The system of dividing the Bible into chapters and verses is manmade and of comparatively recent origin. The Bible, as inspired by God, had no such divisions.
Chapters and verses are helpful in finding passages in the Bible, but such divisions have often obscured the meaning of Scripture by breaking sentences in the middle or by separating thoughts that should be joined together. Too many people merely lift a verse out of its setting and read a false meaning into it because they do not read the context in surrounding verses.
The first attempted division of the Bible was undertaken by the early Jews. During the time following the Babylonian captivity, they marked off the scrolls into divisions and subdivisions. However, this system was quite different from the one that is in use today.
The first modern system of dividing the Bible into sections was devised by Catholic Cardinal Hugo in the mid-thirteenth century. Hugo, who was compiling a concordance to the Latin Vulgate version of the Bible, found it necessary to divide the Bible into sections. These sections basically became the chapters we are acquainted with today. As yet, there were no divisions into verses.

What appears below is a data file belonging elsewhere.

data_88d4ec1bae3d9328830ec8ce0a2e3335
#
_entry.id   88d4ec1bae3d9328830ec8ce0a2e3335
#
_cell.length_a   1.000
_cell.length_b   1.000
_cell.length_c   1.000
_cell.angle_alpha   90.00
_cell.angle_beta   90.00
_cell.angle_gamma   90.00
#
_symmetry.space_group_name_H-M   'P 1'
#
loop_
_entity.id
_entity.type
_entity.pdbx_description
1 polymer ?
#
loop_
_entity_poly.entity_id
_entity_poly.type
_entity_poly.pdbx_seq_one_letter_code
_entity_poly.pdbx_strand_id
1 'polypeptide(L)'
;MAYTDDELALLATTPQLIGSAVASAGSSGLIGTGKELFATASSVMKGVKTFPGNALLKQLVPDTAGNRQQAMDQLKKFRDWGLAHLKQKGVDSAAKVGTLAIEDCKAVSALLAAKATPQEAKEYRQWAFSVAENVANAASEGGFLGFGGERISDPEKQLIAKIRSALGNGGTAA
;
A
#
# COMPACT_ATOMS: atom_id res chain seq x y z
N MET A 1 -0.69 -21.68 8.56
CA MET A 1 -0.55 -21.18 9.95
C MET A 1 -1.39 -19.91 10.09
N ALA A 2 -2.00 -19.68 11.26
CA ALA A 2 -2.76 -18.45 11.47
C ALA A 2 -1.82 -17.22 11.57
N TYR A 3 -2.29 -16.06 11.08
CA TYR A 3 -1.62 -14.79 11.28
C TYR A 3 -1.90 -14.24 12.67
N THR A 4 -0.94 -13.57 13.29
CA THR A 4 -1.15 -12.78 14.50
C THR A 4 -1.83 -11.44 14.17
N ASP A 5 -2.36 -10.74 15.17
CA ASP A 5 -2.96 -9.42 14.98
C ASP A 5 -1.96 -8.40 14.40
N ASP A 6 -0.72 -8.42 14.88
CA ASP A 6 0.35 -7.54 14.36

Later, in 1445, Mordecai Nathan, a Jew, divided the Hebrew Old Testament into chapters. He and a later scholar by the name of Athias are credited with the further breakdown of the Old Testament into verses.
In 1551, the New Testament was similarly subdivided into verses. This work was accomplished by the famous English printer, Robert Stephens—of all things, while riding on horseback from Switzerland to France! Ever since that time, the Bible has followed his chapter-and-verse system.
Being man-devised, such a system is not perfect. In some places, Stephen's divisions are inaccurate and tend to break the sense of the subject. Because of such imperfections, a new system of supplementing the chapter-verse division with paragraph arrangements has been adopted in most of the newer versions of the Bible. This often helps the reader to better comprehend the subject matter.
It must always be remembered that these division systems were not inspired by God but devised by men to aid in studying the Bible.